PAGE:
The Letter of the Week from Elise George, “Speeding and poor driving to blame on Interstate 68,” was selected by the Times-News editorial board as the best letter of those that appeared during the week of Oct. 27-Nov. 2. It was published Oct. 30.

Note: Selection of the letter of the week is based on writing competence and the ability of the writer to get his or her point across. It is not based on whether the editorial board agrees with the writer.

George and our other Letter of the Week writers receive canvas tote bags embossed with the Letter of the Week logo.


It was encouraging to read in Friday’s (Oct. 25) paper that the Allegany County Board of Commissioners has formally addressed the issue of recurring accidents on I-68 between Cumberland and LaVale.

Commissioner Dave Caporale reported that state officials and Allegany County emergency management personnel have been in discussion about the issue, and that he has “heard everything from possible signage, language barriers for signage, to different types of surfacing.”

The following day, the relevant headline mentioned that I-68 has been modified by grinding the road surface to make it less hazardous. The description of work done on the road is followed by a short paragraph in which the SHA suggests that motorists “lower their speeds.”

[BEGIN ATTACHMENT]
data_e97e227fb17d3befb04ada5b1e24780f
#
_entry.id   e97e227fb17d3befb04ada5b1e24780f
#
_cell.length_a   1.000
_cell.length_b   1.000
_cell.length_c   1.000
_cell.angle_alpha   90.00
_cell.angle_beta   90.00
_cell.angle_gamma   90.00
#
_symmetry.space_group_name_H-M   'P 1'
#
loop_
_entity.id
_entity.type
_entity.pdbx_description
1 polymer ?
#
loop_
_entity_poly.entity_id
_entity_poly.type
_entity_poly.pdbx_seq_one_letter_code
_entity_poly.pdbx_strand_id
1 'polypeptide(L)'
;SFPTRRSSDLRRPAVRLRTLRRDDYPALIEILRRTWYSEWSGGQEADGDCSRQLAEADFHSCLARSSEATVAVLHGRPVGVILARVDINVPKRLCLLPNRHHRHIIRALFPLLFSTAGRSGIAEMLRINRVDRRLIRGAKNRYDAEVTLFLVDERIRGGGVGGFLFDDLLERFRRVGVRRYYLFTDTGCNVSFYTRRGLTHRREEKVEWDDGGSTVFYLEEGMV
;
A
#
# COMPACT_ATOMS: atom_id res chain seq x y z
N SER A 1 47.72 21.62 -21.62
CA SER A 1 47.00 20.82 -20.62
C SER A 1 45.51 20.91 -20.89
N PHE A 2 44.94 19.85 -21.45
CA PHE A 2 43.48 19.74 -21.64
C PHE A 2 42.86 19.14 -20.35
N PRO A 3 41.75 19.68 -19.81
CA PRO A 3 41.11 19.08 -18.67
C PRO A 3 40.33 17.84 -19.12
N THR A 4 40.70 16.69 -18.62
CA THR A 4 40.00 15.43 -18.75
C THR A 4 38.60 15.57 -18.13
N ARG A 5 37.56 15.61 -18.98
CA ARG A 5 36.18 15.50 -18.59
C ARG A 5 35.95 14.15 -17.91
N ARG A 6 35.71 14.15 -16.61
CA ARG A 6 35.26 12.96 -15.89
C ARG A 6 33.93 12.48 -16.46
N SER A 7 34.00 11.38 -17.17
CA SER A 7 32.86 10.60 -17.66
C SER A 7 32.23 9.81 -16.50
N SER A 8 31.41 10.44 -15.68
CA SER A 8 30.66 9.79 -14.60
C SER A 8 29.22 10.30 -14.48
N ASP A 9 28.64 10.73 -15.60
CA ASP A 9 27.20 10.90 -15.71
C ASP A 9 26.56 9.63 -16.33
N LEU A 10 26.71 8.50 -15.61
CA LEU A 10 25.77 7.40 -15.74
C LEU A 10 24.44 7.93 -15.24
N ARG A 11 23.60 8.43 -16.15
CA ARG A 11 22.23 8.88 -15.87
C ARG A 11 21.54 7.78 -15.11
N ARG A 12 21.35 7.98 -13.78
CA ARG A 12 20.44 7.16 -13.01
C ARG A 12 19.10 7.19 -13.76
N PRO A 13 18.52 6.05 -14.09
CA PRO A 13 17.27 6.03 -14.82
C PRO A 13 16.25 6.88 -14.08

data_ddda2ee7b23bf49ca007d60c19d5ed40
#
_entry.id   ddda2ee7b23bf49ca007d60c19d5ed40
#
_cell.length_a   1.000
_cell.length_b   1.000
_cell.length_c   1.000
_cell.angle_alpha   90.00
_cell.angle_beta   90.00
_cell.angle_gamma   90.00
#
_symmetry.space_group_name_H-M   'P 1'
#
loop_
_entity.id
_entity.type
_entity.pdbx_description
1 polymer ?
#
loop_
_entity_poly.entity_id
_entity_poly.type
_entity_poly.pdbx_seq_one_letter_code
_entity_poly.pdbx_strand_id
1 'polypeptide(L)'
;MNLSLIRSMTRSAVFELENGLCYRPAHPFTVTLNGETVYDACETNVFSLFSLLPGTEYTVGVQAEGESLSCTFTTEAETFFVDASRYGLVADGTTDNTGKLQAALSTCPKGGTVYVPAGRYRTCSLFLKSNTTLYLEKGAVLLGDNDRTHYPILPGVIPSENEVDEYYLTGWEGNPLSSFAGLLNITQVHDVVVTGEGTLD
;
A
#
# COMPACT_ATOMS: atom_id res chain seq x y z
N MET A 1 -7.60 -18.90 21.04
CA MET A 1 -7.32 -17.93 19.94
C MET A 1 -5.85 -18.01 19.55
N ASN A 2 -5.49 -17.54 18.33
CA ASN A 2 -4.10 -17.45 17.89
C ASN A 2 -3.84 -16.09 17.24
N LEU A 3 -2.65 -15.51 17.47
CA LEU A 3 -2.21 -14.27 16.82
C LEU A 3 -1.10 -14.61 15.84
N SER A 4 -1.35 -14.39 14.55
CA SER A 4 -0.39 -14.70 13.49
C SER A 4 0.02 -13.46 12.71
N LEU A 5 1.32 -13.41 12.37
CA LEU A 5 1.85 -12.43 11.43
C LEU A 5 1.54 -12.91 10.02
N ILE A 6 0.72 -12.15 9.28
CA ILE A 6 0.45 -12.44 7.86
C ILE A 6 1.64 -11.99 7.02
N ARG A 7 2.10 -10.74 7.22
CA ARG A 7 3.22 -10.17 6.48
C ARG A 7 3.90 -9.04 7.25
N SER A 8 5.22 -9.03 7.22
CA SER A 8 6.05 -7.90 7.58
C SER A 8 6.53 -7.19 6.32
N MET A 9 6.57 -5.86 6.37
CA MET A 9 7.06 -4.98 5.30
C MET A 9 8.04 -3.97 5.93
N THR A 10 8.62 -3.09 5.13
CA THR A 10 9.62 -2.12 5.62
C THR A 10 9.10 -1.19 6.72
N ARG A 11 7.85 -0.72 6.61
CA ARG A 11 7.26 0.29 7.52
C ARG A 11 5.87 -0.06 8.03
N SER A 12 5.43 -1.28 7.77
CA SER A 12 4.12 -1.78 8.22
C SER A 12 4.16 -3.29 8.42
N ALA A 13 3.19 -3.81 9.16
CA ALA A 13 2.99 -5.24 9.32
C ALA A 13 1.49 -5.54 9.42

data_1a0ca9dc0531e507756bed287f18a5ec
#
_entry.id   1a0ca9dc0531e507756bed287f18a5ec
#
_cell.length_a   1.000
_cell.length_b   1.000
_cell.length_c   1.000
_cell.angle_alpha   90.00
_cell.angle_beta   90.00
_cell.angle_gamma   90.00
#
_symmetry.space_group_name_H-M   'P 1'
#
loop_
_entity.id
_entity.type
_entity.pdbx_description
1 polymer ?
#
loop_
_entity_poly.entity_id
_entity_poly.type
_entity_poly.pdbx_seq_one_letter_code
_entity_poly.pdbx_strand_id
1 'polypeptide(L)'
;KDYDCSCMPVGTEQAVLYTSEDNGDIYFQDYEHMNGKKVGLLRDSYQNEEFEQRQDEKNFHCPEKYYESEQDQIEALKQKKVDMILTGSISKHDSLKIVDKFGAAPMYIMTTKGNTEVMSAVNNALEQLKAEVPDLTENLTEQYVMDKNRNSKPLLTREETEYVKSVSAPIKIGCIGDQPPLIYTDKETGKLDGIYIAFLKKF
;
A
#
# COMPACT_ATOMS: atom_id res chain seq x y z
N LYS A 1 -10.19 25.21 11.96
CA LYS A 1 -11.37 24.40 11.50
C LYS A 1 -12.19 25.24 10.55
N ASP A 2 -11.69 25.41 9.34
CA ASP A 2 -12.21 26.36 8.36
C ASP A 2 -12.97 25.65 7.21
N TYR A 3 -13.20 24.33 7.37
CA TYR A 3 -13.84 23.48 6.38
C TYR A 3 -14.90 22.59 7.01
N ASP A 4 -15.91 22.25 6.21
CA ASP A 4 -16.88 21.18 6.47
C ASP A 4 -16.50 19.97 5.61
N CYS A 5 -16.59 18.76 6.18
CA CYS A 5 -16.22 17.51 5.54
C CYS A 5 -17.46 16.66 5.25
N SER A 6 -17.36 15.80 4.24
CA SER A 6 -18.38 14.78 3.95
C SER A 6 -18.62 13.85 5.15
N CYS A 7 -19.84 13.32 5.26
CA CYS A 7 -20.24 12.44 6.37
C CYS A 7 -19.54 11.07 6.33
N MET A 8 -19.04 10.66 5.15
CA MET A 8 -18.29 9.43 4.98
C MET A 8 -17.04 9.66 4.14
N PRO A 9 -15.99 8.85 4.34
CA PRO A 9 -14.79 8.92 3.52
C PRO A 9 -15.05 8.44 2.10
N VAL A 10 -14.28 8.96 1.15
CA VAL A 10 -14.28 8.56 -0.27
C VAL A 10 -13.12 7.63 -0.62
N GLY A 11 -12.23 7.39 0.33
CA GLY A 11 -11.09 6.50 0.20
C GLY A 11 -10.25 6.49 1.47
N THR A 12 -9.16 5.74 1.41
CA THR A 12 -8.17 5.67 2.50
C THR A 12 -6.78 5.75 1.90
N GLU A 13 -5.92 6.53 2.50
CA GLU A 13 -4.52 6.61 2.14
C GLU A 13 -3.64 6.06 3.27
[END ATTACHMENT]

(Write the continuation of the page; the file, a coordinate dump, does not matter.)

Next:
I would suggest that the frequency of drivers traveling 15 to 20 mph over the posted limits is ridiculously high, and that perhaps this has contributed to the increase in accidents.

This includes both cars and tractor-trailers. Traveling west, it is not unusual to see cars charge up the right hand lane, cross over the middle lane and pull up on bumper of the line of cars in the left hand lane in an effort to force them to increase their speed to get out of the way.

Signage and road surface improvement alone will not solve the problem. It is imperative that law enforcement address the issues of speeding, aggressive driving and inattentive driving in the area. Aggressive drivers do not respond to suggestions that they lower their speeds, and distracted drivers probably can’t read signs and text messages at the same time.

Except for unusually harsh weather, blaming the road for driver failure is a faulty argument.

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